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James Millar
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peppie, post: 13681, member: 415 wrote:
My apologies if I offend any accountant types (and web designers) here. But I guess I am just simply passing on my own experiences.

I have a friend who in his own business reckons that you-have-to-talk-very-slowly-to-accountants-to-be-sure-they-understand-you! My summery of experiences over many years is that in business and increasingly also in personal life too, you need to know exactly how an accountant does their job – simply so that you can tell them exactly what you want them to do.

Maybe I am just being cynical, but I find I need to question everything in the same way I might question my doctor. Because if they make a mistake and/or give me the wrong steer I still have to pay the price (and the penalty). I have taken the view that I am better off finding out as much as I can about money matters rather than spending money on “expert” advice. In fact, I think you would be better off spending the money doing an accountancy course.

I have made the same decision recently in regards to web site design. I am presently in the process of learning for myself how to do it. That way at least if I strike something that it would be better to get someone more experienced to do for me I at least know the language to talk and how to write the treatment. So that when the result is NOT delivered the way I asked for it to be, I will then know what it is that I didn’t get!!!!!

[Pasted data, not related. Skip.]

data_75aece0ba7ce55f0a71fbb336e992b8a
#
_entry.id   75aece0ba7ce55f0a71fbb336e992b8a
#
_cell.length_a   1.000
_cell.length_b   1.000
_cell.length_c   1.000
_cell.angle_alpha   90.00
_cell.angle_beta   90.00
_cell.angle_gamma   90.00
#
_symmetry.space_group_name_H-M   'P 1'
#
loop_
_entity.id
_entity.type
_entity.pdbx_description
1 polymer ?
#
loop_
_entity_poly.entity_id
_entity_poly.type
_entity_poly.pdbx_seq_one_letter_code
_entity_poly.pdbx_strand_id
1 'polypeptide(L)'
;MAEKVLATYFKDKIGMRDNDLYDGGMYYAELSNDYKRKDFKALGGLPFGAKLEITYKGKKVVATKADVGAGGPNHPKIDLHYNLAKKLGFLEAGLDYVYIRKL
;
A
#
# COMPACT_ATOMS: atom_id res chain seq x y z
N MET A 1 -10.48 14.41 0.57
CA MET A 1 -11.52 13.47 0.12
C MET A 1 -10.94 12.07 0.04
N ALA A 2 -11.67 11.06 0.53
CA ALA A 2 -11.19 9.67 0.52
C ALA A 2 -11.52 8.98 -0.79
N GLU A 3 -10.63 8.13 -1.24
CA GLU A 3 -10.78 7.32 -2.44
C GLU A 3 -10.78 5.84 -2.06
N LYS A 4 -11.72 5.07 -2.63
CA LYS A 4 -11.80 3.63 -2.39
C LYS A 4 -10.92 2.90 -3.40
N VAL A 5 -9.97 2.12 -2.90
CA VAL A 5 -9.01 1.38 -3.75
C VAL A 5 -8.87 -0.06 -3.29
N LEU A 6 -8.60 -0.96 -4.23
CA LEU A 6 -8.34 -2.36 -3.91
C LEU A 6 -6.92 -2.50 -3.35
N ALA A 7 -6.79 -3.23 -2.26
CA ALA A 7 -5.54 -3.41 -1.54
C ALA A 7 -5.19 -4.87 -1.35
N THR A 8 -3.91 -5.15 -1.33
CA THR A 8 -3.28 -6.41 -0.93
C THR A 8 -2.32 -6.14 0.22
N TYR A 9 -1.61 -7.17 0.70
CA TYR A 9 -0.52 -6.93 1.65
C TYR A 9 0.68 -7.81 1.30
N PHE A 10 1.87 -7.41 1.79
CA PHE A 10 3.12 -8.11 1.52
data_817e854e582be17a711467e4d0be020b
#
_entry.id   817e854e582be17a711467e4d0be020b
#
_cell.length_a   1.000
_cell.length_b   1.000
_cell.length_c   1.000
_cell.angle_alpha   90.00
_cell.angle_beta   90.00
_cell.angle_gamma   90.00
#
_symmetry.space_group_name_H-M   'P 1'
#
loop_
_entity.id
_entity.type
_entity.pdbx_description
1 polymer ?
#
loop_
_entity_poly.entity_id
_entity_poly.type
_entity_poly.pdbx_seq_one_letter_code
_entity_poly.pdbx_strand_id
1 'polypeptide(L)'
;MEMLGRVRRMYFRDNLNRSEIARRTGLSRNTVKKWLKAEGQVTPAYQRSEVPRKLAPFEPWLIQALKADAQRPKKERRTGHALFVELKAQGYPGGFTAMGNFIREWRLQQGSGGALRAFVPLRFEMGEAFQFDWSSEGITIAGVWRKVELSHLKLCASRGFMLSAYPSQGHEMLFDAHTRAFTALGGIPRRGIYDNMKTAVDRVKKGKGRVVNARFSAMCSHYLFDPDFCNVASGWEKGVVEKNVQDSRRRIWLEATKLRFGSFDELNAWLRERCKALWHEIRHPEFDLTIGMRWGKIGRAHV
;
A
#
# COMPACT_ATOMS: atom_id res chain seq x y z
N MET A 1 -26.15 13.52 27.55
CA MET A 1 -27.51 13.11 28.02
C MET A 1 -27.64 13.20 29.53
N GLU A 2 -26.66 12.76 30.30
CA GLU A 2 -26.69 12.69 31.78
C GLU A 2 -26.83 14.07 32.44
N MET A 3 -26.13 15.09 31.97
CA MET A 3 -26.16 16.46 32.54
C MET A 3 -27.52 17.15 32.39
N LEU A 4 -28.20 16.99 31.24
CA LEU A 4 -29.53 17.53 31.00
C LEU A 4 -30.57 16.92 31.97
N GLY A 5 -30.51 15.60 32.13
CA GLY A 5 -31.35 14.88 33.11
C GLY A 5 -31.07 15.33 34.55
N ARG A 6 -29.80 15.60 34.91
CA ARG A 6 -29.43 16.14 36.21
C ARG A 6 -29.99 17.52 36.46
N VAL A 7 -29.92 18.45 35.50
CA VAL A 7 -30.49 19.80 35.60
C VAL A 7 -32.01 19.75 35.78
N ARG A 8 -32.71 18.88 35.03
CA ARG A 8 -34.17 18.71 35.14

I feel duty bound to give you some objective advice because if you are attempting to develop a successful business this mindset will not serve you well.

1. Your friend must have a very poor accountant if they can’t understand basic accounting and tax issues for an SBE. You should not need to lead and instruct a professional accountant. It should work the other way around (that’s what you are paying for). Take your friends advice with a grain of salt.

2. Being aware or informed is great. Attempting to learn as much as a professional paid adviser just to verify the quality of their advice tells me you are using the wrong professionals and that you are not particularly focused on your core business. You would need to complete about seven years of full time study (undergrad and post grad) at reputable institutions and thee years practice experience just to become a professionally qualified business accountant. Then add about ten to twenty years dealing with a range of complex small business accounting and tax issues every day. If you want do that, drop your business idea and become an accountant, doctor, web designer or whatever it is you are spending time learning. I can’t see it be possible to simultaneously manage and develop a successful business whilst also completing an accounting degree and web developers qualification.

In short, it seems you and your friends have been interacting with some poor advisers (accountants, web devs etc) and not surprisingly this is created a cynical mindset. Maybe focusing on cost has something to do with it.

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